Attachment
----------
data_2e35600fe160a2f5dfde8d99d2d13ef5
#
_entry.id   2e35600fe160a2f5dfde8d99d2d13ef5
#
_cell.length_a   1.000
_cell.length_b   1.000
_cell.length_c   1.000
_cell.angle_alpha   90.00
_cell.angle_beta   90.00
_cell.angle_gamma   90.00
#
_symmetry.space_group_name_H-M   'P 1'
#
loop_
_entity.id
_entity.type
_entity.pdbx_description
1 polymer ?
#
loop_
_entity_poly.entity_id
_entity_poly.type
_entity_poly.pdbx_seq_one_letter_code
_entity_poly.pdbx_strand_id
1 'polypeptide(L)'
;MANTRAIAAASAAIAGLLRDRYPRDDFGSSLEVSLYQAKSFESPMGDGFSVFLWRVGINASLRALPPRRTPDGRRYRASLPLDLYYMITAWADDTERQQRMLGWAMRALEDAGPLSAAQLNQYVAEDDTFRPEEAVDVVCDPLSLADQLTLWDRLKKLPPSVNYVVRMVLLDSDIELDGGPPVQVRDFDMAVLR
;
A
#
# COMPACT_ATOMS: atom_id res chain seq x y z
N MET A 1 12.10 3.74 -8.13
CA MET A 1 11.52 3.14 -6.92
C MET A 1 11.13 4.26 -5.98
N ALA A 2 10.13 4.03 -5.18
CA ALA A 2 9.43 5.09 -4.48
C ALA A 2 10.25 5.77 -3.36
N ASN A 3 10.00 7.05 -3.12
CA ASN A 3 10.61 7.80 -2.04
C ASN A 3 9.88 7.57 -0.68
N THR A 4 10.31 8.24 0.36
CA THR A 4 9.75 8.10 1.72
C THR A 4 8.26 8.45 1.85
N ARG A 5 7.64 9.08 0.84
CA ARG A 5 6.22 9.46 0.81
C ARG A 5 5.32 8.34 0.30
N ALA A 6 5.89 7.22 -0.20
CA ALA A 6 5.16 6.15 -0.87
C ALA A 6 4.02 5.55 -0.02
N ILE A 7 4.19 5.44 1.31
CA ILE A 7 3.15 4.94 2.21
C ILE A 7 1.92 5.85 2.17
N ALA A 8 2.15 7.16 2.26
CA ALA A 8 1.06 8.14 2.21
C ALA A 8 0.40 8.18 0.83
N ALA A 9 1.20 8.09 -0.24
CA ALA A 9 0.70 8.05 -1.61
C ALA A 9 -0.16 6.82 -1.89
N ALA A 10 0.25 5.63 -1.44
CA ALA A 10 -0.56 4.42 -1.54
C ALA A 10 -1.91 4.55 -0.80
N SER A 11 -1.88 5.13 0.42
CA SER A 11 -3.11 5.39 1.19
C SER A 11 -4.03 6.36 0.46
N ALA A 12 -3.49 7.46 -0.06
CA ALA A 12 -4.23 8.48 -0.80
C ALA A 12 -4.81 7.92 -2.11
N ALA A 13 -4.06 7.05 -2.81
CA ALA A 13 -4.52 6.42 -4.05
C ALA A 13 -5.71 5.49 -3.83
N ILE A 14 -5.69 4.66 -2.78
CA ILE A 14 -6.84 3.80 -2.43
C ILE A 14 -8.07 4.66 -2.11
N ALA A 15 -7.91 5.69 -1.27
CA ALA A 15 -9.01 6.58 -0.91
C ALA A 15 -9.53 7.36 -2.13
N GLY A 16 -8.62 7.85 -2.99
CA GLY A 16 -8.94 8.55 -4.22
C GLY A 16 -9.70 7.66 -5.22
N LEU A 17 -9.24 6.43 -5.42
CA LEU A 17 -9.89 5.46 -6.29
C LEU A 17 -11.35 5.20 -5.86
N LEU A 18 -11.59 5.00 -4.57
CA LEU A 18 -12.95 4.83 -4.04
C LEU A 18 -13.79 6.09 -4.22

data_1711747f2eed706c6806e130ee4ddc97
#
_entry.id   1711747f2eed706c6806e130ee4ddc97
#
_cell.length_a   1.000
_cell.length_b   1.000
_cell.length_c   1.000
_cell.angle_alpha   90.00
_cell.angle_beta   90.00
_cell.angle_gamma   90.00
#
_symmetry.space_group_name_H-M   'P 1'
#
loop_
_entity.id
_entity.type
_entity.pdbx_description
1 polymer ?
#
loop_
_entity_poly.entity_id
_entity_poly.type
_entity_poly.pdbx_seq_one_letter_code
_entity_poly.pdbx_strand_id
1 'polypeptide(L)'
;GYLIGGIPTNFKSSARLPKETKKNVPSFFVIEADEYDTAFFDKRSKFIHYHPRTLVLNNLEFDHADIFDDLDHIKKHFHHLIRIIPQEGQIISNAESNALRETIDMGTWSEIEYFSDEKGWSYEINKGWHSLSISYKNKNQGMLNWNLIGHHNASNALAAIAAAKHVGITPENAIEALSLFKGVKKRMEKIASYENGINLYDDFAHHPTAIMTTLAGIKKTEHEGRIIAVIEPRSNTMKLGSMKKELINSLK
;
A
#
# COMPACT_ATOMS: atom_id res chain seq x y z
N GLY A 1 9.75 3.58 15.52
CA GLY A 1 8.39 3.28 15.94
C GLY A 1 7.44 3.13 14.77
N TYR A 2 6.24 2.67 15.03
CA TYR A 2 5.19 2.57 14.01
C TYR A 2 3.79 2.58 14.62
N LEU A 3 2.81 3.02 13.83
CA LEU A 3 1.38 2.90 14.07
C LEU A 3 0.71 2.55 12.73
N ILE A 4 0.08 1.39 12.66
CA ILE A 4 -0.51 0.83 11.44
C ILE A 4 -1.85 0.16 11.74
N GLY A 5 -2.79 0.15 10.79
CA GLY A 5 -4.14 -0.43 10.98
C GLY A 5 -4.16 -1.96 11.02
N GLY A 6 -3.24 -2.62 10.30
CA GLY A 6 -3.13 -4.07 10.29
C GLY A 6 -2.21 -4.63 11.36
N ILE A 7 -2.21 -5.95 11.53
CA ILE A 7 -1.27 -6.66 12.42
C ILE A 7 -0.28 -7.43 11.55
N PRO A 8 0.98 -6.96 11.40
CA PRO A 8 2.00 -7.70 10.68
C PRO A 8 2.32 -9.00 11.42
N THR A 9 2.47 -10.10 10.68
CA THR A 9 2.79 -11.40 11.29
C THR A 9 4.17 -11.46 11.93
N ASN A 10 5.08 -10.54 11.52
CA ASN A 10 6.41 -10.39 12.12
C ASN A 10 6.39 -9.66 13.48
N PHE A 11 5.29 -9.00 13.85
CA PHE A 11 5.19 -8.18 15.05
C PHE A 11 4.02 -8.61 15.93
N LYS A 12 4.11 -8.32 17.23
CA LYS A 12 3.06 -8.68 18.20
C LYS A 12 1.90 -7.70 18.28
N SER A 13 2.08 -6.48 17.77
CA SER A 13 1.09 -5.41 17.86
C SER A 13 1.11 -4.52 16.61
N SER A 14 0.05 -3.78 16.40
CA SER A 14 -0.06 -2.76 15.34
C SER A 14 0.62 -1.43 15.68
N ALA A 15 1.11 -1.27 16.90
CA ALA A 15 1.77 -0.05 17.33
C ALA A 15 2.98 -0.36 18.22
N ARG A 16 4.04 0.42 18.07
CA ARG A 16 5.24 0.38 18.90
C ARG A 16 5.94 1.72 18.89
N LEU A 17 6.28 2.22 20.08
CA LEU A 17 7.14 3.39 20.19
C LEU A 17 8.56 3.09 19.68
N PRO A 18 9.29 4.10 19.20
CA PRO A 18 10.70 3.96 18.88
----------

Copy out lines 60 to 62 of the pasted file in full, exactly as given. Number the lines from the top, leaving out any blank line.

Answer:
C ALA A 10 -1.91 4.55 -0.80
N SER A 11 -1.88 5.13 0.42
CA SER A 11 -3.11 5.39 1.19